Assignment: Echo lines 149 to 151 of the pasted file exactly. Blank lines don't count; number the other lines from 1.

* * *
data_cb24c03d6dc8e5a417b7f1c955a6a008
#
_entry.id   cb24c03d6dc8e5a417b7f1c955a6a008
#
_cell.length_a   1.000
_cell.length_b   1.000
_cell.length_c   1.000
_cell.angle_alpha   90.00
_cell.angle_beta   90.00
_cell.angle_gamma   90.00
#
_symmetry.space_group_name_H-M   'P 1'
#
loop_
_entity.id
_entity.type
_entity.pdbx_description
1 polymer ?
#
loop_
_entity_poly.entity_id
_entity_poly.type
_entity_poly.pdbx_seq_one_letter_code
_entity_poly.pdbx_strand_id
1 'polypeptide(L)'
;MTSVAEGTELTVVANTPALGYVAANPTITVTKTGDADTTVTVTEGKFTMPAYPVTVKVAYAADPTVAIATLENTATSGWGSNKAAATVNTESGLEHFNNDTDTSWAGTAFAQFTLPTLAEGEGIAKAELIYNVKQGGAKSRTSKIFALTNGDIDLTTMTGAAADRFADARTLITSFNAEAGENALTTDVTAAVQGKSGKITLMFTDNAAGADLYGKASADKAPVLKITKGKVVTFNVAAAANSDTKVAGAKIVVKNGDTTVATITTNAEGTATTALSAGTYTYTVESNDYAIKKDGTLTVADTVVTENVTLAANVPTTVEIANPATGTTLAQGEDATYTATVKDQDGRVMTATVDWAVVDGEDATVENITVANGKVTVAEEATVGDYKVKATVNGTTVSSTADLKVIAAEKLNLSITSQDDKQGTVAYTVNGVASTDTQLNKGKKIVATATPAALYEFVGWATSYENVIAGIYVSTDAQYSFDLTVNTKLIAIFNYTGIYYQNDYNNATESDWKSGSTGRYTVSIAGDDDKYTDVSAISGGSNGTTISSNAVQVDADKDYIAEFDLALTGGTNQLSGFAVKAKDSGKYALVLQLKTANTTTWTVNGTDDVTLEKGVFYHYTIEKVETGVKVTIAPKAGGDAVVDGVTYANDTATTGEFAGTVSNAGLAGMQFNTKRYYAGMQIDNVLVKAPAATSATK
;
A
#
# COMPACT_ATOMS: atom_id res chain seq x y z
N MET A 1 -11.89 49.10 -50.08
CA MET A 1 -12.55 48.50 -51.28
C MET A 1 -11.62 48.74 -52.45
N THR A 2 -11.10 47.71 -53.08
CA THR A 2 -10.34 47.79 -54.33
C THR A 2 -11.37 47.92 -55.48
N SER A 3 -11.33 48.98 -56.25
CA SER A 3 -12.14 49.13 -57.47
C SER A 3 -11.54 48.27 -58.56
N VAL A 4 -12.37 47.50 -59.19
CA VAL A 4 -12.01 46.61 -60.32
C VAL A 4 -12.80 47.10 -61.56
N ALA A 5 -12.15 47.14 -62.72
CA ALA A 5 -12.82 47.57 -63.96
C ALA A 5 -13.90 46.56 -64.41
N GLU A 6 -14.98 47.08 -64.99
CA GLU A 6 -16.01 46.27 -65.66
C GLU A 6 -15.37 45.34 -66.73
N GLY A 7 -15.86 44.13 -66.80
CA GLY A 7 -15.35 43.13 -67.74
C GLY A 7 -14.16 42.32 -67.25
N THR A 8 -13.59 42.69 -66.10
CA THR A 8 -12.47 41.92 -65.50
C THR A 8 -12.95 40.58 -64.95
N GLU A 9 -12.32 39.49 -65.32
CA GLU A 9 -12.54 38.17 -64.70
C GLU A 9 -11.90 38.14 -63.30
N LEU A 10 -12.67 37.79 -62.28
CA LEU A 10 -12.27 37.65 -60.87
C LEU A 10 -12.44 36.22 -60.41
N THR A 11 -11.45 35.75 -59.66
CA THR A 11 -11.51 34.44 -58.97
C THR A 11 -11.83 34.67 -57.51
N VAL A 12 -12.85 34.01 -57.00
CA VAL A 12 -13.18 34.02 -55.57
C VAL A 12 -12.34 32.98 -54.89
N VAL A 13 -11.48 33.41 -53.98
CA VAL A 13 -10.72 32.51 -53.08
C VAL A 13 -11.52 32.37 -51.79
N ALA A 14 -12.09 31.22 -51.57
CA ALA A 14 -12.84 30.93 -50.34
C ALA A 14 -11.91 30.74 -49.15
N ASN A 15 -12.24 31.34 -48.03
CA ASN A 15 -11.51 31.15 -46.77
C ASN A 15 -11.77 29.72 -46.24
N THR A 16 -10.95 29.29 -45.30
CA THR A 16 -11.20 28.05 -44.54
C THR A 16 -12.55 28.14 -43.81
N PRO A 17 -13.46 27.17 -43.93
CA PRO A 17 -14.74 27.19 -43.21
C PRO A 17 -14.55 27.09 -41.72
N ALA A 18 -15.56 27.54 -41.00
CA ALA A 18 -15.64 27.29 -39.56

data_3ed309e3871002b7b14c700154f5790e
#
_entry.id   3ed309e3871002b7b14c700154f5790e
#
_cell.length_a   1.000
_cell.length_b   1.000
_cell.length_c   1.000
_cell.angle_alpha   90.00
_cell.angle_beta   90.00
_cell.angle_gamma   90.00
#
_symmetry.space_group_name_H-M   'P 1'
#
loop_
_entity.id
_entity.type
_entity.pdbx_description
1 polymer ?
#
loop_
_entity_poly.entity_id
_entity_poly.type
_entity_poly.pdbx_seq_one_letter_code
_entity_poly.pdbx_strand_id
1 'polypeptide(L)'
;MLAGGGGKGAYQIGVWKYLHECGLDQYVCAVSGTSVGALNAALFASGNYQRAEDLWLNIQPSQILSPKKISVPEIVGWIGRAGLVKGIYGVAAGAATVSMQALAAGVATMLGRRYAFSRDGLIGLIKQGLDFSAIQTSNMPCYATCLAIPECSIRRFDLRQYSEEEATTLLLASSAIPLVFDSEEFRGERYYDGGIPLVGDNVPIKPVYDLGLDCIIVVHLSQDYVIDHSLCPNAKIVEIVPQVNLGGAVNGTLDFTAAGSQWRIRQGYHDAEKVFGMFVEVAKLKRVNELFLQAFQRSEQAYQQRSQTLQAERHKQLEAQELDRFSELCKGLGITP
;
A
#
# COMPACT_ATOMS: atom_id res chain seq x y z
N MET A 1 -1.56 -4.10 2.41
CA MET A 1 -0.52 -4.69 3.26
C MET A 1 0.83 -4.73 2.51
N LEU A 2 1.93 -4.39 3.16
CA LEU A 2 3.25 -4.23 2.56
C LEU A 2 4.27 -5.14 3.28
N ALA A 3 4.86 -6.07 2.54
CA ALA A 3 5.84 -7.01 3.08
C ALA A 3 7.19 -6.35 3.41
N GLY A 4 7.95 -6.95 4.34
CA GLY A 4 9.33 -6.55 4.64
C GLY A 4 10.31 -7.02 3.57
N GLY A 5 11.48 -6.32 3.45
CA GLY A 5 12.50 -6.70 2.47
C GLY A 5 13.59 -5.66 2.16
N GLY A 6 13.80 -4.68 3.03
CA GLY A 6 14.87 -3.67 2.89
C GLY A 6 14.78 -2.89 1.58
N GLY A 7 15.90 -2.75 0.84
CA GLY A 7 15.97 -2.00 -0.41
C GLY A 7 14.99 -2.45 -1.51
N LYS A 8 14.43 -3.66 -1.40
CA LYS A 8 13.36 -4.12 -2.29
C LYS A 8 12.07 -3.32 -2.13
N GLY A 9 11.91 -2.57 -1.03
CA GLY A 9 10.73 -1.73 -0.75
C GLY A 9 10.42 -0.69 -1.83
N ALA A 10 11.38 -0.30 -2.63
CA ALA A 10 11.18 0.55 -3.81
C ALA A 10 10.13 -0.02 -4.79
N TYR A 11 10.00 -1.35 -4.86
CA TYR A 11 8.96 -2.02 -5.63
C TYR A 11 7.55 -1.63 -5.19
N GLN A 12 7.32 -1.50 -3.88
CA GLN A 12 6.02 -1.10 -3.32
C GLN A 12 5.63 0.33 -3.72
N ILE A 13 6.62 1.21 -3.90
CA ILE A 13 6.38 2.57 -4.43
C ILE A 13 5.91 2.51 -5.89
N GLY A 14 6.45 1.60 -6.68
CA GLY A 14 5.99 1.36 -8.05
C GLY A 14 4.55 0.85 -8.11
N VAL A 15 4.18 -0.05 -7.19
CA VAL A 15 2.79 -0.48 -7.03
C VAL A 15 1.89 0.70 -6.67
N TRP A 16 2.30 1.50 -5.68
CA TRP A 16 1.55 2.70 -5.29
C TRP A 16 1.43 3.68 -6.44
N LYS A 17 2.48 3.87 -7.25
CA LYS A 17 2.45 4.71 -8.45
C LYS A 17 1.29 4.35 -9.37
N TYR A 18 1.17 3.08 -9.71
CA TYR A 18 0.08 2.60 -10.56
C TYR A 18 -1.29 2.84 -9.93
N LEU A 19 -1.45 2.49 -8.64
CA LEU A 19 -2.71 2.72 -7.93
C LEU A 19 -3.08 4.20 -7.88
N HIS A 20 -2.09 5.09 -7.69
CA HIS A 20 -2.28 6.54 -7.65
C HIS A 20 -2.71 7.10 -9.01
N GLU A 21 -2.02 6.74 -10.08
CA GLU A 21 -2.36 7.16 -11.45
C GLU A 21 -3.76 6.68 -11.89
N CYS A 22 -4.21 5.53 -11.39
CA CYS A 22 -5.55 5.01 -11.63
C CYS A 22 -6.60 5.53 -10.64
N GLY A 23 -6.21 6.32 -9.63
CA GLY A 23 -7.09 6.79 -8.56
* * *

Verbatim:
C GLN A 12 5.63 0.33 -3.72
N ILE A 13 6.62 1.21 -3.90
CA ILE A 13 6.38 2.57 -4.43